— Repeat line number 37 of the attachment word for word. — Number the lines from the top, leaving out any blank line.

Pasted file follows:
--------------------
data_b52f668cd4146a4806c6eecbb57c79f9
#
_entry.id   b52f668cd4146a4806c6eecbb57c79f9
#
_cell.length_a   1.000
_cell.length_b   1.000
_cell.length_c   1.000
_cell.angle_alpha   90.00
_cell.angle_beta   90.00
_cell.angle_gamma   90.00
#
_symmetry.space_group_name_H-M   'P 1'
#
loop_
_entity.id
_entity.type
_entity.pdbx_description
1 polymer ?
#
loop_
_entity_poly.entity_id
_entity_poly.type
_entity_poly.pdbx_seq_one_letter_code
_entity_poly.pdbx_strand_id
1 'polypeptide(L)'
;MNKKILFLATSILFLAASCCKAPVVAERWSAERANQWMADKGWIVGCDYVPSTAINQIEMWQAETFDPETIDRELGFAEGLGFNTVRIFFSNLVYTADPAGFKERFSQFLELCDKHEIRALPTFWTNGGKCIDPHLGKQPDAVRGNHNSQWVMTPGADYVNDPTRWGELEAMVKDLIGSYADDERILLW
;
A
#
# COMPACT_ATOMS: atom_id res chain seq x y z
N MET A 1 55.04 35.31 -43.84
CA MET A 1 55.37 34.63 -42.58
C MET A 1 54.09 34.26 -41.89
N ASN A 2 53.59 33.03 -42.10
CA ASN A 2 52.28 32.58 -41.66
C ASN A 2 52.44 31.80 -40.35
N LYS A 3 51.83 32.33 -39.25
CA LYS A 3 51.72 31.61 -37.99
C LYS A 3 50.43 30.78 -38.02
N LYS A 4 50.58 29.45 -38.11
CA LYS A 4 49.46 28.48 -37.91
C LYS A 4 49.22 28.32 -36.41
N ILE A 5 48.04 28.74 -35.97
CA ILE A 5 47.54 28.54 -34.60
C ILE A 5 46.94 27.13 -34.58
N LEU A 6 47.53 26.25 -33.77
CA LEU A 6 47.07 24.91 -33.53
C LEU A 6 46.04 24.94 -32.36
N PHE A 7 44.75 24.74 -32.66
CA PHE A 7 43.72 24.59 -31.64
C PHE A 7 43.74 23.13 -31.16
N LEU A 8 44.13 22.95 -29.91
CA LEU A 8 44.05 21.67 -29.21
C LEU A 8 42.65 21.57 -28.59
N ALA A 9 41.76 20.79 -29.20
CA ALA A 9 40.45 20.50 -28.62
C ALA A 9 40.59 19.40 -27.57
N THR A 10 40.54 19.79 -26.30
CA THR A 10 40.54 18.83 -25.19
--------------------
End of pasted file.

N LYS A 3 51.83 32.33 -39.25